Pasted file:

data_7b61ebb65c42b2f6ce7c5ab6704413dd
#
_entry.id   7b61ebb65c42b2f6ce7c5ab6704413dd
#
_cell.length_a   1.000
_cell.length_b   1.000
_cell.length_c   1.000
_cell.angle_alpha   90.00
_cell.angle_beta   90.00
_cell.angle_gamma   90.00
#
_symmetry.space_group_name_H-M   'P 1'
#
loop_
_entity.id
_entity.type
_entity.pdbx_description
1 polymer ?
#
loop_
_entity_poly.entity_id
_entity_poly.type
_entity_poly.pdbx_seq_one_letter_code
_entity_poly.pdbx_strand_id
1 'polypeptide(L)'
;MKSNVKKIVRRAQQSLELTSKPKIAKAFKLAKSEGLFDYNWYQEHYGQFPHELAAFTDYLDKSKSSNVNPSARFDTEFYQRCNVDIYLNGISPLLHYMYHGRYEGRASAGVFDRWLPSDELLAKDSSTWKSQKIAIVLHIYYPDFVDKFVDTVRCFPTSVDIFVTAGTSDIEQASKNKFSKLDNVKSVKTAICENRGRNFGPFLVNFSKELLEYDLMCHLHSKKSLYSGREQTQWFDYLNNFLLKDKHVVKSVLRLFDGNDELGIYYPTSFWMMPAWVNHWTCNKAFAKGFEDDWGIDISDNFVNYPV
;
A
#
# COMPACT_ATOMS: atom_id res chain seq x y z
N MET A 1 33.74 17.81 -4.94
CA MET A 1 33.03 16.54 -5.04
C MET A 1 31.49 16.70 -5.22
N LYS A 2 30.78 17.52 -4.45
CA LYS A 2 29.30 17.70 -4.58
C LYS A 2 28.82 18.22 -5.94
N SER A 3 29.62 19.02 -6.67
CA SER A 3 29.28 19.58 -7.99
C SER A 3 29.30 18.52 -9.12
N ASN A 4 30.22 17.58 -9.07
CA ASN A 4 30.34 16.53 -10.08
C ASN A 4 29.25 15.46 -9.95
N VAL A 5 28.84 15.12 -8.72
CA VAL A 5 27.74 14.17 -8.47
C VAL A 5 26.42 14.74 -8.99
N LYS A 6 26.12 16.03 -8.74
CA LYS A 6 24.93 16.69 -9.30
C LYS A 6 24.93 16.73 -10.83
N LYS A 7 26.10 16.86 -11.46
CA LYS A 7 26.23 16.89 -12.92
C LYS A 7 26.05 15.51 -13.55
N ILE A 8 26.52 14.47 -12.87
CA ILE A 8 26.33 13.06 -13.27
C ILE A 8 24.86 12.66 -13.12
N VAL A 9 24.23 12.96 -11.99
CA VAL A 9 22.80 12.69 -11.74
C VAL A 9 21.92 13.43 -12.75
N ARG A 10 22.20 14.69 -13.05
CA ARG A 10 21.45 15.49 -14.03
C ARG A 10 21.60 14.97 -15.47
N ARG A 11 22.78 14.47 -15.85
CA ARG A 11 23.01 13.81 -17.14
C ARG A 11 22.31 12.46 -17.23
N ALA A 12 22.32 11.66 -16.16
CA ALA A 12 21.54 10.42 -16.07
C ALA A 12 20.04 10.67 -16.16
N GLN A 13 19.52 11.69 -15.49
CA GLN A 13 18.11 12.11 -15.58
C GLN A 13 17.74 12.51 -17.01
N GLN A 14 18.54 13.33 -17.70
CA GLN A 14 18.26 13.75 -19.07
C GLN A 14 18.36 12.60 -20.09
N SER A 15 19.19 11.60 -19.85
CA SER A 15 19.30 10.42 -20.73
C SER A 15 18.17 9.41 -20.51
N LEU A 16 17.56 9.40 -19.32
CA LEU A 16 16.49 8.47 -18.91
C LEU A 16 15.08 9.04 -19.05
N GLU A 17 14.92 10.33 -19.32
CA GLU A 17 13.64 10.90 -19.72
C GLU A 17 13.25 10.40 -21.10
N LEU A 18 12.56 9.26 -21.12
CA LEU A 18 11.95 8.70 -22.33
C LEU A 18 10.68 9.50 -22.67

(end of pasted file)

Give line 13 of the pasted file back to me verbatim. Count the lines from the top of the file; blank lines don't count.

#